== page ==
The Ducatis Digitek display is easy to read whether in daylight or at night.
Ducati's Digitek display not only looks cool but it works as well. It's especially legible with its new fonts and can easily read day or night.

 
“On the street the Ducati sucks. It’s even worse than the Kawi,” muses tech-dude Wallace in regards to Ducati’s racy riding position. “The Ergos have you stretched out really far. Plus you have to literally be careful not to give it too much throttle because it’ll just wheelie everywhere. Not to mention it’s got a hard ass narrow seat and the same crazy heat issues as the Yamaha. It rides stiff and rattles my kidneys. But…And this is a big but: It just looks and sounds so bad-ass, and it’s a Ducati, and that in a nutshell is why I have one in my garage.” 
 
A quick glance at the spec sheet proves that the same powerful Brembo radial-mount monobloc calipers operated through stainless-steel brake lines and a radial-mount master cylinder return from the 2008 model, yet the brakes just don’t feel the same as last year’s. Specifically, they have less initial braking bite and also sound noisier than before. While both power and feel are still exceptional, you need to use a bit more lever input initially to get things slowed than what we expected. The limited range of front brake lever adjustment will also irritate riders with small to medium sized hands. 
The 2009 Ducati 1198 has no shortage of power.
The Ducati has so much power on tap you actually have to try to not do wheelies.

 
Ducati’s multi-function Digitek dashboard display returns and is ever-so slightly more readable this year due to more legible number fonts. The dash is clean, informative and easy to read day or night. Plus it provides a wealth of data all controlled via an up/down toggle button on the left handlebar.
 
There’s no doubt this year’s Ducati 1198 is faster and more powerful, but on the street it’s become borderline overkill. Where the outgoing version was loud, fast and uncomfortable, the new one is so fast that it can be a handful on public roads. However, the reason we’ve always liked Ducati Superbikes on the street because they’re a racebike first and foremost.

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Ducati 1198 Dealer Locator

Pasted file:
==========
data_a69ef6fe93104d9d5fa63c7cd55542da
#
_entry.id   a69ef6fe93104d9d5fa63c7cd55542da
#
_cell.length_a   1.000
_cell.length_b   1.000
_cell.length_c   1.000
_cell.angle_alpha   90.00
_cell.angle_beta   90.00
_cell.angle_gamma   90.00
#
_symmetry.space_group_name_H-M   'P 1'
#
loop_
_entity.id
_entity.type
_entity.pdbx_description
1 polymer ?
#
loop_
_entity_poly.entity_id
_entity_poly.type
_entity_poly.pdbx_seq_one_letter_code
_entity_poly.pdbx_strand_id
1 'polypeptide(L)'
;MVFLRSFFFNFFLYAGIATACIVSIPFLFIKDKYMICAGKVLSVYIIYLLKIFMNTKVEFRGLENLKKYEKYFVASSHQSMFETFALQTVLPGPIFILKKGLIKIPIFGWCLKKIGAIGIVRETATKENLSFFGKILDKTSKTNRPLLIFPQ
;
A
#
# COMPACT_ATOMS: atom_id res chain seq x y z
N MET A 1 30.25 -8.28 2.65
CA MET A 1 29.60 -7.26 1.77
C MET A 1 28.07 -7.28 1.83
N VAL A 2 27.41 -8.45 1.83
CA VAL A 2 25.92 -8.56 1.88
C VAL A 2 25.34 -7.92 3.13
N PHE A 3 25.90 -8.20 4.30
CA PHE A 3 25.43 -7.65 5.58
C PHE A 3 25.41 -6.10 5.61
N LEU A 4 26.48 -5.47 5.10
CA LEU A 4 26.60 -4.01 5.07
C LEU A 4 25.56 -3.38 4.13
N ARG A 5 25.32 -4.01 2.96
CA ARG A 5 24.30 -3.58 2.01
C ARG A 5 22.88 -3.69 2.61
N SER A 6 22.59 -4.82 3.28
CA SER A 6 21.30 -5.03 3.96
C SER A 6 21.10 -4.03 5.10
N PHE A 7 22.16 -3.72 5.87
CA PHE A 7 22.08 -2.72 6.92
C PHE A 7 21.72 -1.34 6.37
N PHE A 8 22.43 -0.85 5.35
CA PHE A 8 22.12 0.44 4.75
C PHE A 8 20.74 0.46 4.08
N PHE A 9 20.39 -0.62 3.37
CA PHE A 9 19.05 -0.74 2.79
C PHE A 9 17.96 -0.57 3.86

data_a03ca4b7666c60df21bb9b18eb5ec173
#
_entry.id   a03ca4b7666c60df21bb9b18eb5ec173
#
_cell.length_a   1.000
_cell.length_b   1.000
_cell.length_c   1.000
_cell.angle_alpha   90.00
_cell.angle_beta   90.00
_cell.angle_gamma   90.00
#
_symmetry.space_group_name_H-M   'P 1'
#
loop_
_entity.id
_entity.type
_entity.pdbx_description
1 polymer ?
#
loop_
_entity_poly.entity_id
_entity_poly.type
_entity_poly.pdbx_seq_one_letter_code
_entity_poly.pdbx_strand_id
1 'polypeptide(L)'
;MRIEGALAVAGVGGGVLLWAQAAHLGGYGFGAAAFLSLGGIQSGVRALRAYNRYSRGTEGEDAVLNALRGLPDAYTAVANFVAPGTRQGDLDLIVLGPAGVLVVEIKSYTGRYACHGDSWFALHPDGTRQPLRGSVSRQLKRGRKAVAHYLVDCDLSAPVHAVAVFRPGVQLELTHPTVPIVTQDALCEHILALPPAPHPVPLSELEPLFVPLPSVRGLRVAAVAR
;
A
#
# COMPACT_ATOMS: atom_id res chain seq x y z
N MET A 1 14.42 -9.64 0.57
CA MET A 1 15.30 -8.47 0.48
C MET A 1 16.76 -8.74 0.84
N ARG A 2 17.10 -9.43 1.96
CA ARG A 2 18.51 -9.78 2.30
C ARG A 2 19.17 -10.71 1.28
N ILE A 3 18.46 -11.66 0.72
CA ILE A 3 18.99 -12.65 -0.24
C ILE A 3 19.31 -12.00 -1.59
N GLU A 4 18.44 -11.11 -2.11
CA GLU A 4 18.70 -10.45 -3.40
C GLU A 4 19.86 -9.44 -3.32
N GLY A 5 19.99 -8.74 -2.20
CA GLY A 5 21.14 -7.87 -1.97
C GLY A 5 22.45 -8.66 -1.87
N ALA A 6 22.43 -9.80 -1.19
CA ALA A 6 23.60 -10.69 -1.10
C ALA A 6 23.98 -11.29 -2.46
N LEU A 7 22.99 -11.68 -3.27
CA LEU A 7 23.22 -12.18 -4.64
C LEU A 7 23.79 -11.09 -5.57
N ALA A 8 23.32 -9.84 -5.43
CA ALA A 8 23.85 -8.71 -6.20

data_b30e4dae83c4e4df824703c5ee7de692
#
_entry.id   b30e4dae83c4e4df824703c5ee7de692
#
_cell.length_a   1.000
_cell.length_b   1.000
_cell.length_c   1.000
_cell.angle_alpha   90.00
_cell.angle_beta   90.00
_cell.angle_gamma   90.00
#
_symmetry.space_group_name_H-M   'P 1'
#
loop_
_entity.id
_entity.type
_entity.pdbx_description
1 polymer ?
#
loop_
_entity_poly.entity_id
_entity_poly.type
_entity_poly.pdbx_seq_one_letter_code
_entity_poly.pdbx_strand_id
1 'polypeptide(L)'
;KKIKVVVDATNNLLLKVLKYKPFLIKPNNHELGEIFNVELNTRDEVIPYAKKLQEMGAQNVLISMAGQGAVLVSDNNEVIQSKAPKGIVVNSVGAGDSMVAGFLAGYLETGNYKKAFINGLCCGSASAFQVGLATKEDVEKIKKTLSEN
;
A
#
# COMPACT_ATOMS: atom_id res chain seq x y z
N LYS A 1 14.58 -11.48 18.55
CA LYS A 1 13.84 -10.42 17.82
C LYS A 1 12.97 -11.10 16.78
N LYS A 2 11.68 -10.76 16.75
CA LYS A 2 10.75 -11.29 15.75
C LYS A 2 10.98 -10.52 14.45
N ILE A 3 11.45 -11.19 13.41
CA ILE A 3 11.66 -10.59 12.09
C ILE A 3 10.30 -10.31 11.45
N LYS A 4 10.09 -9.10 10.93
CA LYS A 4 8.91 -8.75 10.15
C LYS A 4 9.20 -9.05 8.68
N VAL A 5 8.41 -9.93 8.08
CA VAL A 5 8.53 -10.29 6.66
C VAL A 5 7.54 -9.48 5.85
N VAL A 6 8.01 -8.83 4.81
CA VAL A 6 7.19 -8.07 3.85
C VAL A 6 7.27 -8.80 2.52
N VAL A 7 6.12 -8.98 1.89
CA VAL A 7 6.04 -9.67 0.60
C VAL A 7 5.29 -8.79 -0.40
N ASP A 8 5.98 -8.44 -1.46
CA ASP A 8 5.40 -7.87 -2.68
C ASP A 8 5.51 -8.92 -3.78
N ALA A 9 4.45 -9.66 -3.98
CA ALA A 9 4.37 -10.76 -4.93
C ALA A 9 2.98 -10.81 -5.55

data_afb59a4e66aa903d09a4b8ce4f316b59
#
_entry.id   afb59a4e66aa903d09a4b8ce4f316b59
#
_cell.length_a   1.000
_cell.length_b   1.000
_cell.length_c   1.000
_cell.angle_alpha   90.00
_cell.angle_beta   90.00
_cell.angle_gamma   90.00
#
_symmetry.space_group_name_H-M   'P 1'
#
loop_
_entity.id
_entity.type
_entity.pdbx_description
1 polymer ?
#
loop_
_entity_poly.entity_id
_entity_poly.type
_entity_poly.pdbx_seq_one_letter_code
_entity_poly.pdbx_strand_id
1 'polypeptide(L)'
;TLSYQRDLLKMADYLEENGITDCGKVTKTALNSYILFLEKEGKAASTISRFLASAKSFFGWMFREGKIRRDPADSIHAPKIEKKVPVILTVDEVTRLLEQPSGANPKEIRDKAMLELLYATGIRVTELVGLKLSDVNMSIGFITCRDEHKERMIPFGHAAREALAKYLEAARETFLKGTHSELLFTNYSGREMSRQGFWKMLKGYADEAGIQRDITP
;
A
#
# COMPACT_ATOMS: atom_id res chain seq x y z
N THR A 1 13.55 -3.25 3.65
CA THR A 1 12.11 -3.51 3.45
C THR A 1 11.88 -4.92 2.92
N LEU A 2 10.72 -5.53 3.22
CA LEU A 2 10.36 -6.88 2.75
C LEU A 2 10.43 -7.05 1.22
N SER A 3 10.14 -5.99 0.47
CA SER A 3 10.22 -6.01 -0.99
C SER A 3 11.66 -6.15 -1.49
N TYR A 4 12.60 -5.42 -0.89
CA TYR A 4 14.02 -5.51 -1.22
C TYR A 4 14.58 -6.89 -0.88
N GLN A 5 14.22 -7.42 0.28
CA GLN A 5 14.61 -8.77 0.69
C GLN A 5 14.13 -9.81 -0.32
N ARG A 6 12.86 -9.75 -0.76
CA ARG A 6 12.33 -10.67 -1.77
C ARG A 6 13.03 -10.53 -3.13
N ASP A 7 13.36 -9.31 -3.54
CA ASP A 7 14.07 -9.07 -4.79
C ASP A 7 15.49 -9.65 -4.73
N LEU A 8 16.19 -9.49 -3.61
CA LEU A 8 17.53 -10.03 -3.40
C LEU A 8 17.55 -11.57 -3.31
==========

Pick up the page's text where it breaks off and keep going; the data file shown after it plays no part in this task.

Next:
2009 Ducati 1198 Specs
When the road starts to zig zag the Ducati 1198 is in its element.
Engine: Liquid-cooled 1199cc L-Twin; 8-valves
Bore and Stroke: 106 x 67.9mm
Compression Ratio: 12.7:1
Fuel Delivery: Marelli electronic fuel-injection 
Clutch: Dry multi-plate; Hydraulic actuation
Transmission: Six-speed; chain final drive
Frame: Steel-Trellis
Front Suspension: Showa 43mm inverted fork; 3-way adjustable for preload, compression and rebound; 5.0 in. travel
Rear Suspension: Showa gas-charged shock; 3-way adjustable for preload, compression and rebound; 5.0 in. travel
Front Brakes: 330mm discs with radial-mount Brembo four-piston monobloc calipers
Rear Brake: 245mm disc with twin-piston caliper
Tires: Pirelli Diablo Supercorsa SP; 120/70R17, 190/55R17
Curb Weight: 447
Wheelbase: 56.3 in.
Rake: 24.5 deg.
Seat Height: 32.3 in.
Fuel Capacity: 4.1 gallons Average MPG: 27.8
MSRP: $16,495
Colors: Red; Pearl White
Warranty: Two years unlimited mileage

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Comments
Aussie Phil 74 -You only live once !!!  September 27, 2010 11:27 PM
Hi Guys & Girls ,we all know that you only get one chance in life , so if you can afford it why not hace a Ducati in your shed. Im looking at getting one very soon either 848/1198 but at least when i get old i can look back with a smile and say, i owned & rode that beast of a bike. Long live the DUCATI !!!
Washingtonk -1098 and CBR929 owner  February 9, 2010 05:45 AM
This review reads like the standard of excellence is a sport-touring commuter streetbike, spend a little more time pondering the essence of what us moto-GP fantasizing superbike lovers really want. I'm not sure this negative tone review of ergonomics and position doesn't convey a positive review for those of us who want the fantasy and feel of mounting and owning one of these DOT legalized siblings of their racing brotheren. I want the, and to, feel the road/track as I process how the race-inspired machine is reacting to my input in sweeping corners and high speed straights. Speak on that in your review, why try to make an eagle a swan.
conrman -Ducati Dealerhip woes  January 5, 2010 01:01 PM
Great looking bikes, great fun to ride, usually outperformed by the jap bikes....but I never cared. What I hated about Ducati ownership was the pompous attitudes of the dealership staff. Arrogant and unhelpful when issues arose with the bike (often). Seemed that I paid for the privilege to enter their dealership. Switched to ordering parts online, and performed my own service. Had very good experiences with Suzuki....more time to ride, less down time. Might try the Honda this year.
It's All Good -....It's All Good  December 22, 2009 09:01 PM
Guys, do you ever see a Ducati win in the superbike races? They are good machines no doubt, but the Japs have their stuff dialed. Pick a color, sit on it and if it feels good ride it, but regardless, just ride and have fun no matter what your on. It doesn't matter what the other people ride. You can make any bike faster and sound better.
ZubesCubes -1098s  December 13, 2009 08:43 PM
I've owned my '08 1098s now two summers, and can't wait for next warm weather to arrive. See I live in the great white north where winter lasts six months so my riding season is a might short. There is only one 1098 of any model within 400 miles and it happens to be mine [cool by itself].This mechanical exotica is everything any mere mortal could expect and the time it would take me to explain all of its positives would leave just enough to touch on the two or three negatives [small tank,small tank, small tank. I love my Duc and you know what,so does everyone else.